Foto Bax Lindhardt

DTU gears up to perform 10,000 covid-19 tests a day

Monday 07 Sep 20
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by Tom Nervil

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Helene Larsen
Head of Development
DTU Health Tech
+45 35 88 68 72
Read more about DTU's covid-testing: COVID-19 tests 14 hours a day, 7 days a week
DTU has entered into an agreement with the Capital Region of Denmark on providing laboratory responses to 10,000 covid-19 samples daily. This amounts to a third of all tests in Denmark.

The Danish strategy for tackling covid-19 includes mass testing. This increases the pressure on the testing centres that carry out swab tests on people, and on the hospital labs that have to analyse and provide responses to the samples. Based on a new agreement with the Capital Region of Denmark, which in this case represents all Danish regions, the DTU Centre for Diagnostics DTU is helping to ensure that Denmark has a robust capacity for laboratory testing.

Both the public and the politicians want more tests and quicker responses to the test samples, so that those who are infected can go into quarantine and those who are not can continue their lives as normal. The new agreement is intended to help make this possible.

As of 1 September, about 30,000 tests are being performed daily in Denmark. With the new agreement in place, this means one in three of all test samples in Denmark will be analysed at DTU.

DTU increases staff and adds another shift

Since the beginning of April, the DTU centre has been testing 14 hours a day seven days a week. This has allowed it to analyse all the samples it has received. Thus the bottleneck in providing the public with rapid test responses has not been due to a lack of capacity at the centre.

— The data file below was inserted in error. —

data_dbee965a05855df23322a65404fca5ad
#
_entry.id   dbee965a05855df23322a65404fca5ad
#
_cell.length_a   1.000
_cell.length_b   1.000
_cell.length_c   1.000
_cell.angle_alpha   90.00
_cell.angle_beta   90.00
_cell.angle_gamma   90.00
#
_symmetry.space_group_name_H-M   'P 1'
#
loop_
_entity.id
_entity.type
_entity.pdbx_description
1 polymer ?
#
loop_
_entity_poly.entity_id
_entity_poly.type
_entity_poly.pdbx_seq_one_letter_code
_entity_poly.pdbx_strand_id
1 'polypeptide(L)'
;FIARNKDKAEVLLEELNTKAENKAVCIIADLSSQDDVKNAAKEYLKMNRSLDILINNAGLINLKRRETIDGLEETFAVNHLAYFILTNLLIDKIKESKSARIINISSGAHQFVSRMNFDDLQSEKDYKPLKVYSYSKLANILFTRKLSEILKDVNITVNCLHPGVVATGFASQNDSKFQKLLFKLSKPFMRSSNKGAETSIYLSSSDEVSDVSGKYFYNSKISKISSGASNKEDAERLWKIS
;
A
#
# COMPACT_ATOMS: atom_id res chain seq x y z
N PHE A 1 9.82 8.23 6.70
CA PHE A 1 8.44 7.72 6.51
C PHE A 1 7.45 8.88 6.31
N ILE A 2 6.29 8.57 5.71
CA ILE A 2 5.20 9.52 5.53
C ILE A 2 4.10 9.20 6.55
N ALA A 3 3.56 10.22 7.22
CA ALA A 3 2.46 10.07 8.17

Under the new agreement for 10,000 tests a day, Head of R&D Helene Larsen is now putting together another night shift, which will work from 22:00 to 05:30 four nights a week, Monday to Friday.

“This obviously creates a special situation at the DTU Centre for Diagnostics, but we have extensive experience of developing and performing tests for diagnosing diseases. From the beginning, when the coronavirus first began to spread, we were equipped to handle SARS-CoV-2, which results in the disease covid-19. Now we’re just doing it at full capacity,” says Helene Larsen.

Important for the Danish regions

The agreement, and the resulting increased capacity for test responses, are also crucial to the Danish regions when it comes to carrying out mass testing.

“We’re very pleased that we’ve come to an agreement with DTU about analysing test samples. Testing many people every day is an important part of the Danish corona strategy, and without this agreement we wouldn’t be able to perform nearly as many tests as we would like. I would therefore like to thank DTU for helping to solve this important social task,” says Stephanie Lose, chair of the Danish Regions.

 

How are the test samples analysed at DTU?

The samples are delivered to a refrigerated room 24 hours a day via the hospitals’ logistics setup. In the first laboratories, collectively called station 1, the samples are received by 3-4 employees who ensure that the sample number specified by the hospitals matches the contents of the boxes. The samples are then centrifuged and scanned into the lab’s information system to ensure traceability. Then three large robots transfer the sample material from the swab tubes to a plate format. The samples are then transferred to station 2, where any viral RNA present is cleaned by three more robots.

In station 3, virus RNA is transferred to PCR reagents in a new robot. The test ring is inserted into the PCR machine in station 4a, where the next step—the so-called polymerase chain reaction (PCR)—is performed. Here, SARS-CoV-2-RNA is propagated in any potential positive samples and positive control samples, in quantities that make it possible to measure the virus in the sample. In addition, to check that the sample has been taken correctly, a PCR propagates human DNA from the swab.

Finally, the test runs are quality-controlled by a scientific employee at station 4b, and the test results are analysed and uploaded to the Capital Region of Denmark’s database, from which the many hospitals can retrieve their test responses.

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